Thursday, November 17, 2016

Dawn of the Dur-O-Lite?

Here’s one that narrowly escaped a one-way trip into the junk box because of one tiny detail that caught my eye:

Notice that the clip is secured with a bolt, kind of like what you’d see on a 1920s Autopoint or an Eversharp dollar pencil of the same era, but it’s a square-head bolt rather than hexagonal:

I’ve noticed three different clip styles on these early Dur-O-Lites: in addition to the bolted style, there’s one that looks a lot like Wahl’s clip and then an ordinary Z-clip.  All three were used on similar models:

I believe these bolted-on clips were the earliest Dur-O-Lite used; Dur-O-Lite was founded after several of Autopoint’s executives, disgruntled by the Bakelite Corporation’s takeover of a controlling interest in the company, split off to form their own pencil company.  The split happened in 1925, the year Bakelite muscled its way into the picture, so I had always assumed Dur-O-Lite was founded in that year.  Thanks to this Dur-O-Lite “7-11" pencil, though, I now know that the company was founded the following year, in 1926:

This commemorative pencil is dated 1972, “our 46th year”:

Now think a minute about the imprint on this bolted-clip example:

“1927 Compliments . . .”  That’s something you’d hand out before the beginning of 1927 as a New Year’s gift, not something you’d distribute once 1927 was well underway.  Could this be a first year Dur-O-Lite, made during late 1926 in preparation for the coming year?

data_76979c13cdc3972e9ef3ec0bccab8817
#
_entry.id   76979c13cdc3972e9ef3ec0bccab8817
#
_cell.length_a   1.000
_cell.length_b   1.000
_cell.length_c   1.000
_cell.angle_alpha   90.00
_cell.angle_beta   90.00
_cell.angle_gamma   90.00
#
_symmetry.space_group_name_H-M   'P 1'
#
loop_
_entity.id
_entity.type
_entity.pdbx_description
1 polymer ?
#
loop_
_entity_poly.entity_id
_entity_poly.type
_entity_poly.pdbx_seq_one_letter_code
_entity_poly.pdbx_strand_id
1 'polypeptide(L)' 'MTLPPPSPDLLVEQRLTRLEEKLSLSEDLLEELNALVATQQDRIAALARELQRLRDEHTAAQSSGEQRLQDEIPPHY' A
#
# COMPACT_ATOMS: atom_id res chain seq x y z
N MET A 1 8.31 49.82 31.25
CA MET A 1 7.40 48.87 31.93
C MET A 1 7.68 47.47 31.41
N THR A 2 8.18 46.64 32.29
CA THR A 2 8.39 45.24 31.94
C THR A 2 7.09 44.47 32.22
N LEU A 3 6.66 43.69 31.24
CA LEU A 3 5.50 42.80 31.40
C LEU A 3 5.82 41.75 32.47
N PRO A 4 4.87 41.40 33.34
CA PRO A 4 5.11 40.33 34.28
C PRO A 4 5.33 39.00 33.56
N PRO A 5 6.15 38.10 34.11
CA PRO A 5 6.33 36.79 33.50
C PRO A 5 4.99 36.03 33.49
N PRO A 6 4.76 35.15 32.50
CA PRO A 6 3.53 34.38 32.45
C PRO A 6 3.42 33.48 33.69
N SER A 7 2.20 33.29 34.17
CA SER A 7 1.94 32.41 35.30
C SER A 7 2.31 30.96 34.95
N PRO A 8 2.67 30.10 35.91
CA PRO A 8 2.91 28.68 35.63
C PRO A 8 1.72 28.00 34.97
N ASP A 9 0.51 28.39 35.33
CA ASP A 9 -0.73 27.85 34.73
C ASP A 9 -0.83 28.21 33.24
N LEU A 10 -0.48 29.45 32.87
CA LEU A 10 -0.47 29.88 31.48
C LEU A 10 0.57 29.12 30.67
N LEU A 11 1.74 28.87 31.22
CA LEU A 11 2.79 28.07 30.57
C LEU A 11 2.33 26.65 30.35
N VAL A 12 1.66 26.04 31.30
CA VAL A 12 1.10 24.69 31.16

I think it is.  Compare this one to the other examples with bolted-on clips I’ve managed to turn up:

Note that the tip is shorter than on any of the others, and at the other end there’s something else worthy of our attention:

Every other example of these that I’ve found has threading at the top end of the barrel: this is the only example of a Dur-O-Lite I’ve found on which the top end was secured only by friction (and, since this is the only one missing the top, that explains the addition of threads).

I note there are two styles of imprints found on these.  The first is a logo with flourishes at either end of the word “Dur-O-Lite” – that’s what is found on the lower four examples in that group picture:

The imprints on the remaining two drop the flourishes, but add “Chicago USA” to the end:

I can’t draw any conclusions yet about the imprints.  The flourished imprints do appear on some of the Wahl-style clip examples, particularly on the straight, exposed eraser ferrules . . . but since switching or replacing ferrules is a simple matter of unscrewing one and screwing on another, “junk box provenance” is all we have to go on.  I can tell you that the simpler imprint is what is found on some obviously later models, so I believe that imprint was introduced later . . . perhaps they had a leftover run of a few thousand ferrules with the earlier imprints, which were mixed in with the newer ones during production to use them up.

Obviously, I have no idea what imprint the missing ferrule on my 1926 Dur-O-Lite would have had, but I’ll keep a sharper eye out now for Dur-O-Lites with a friction fit ferrule to be sure!

Note:  an intact example surfaced shortly after this article was written.  The story continues at

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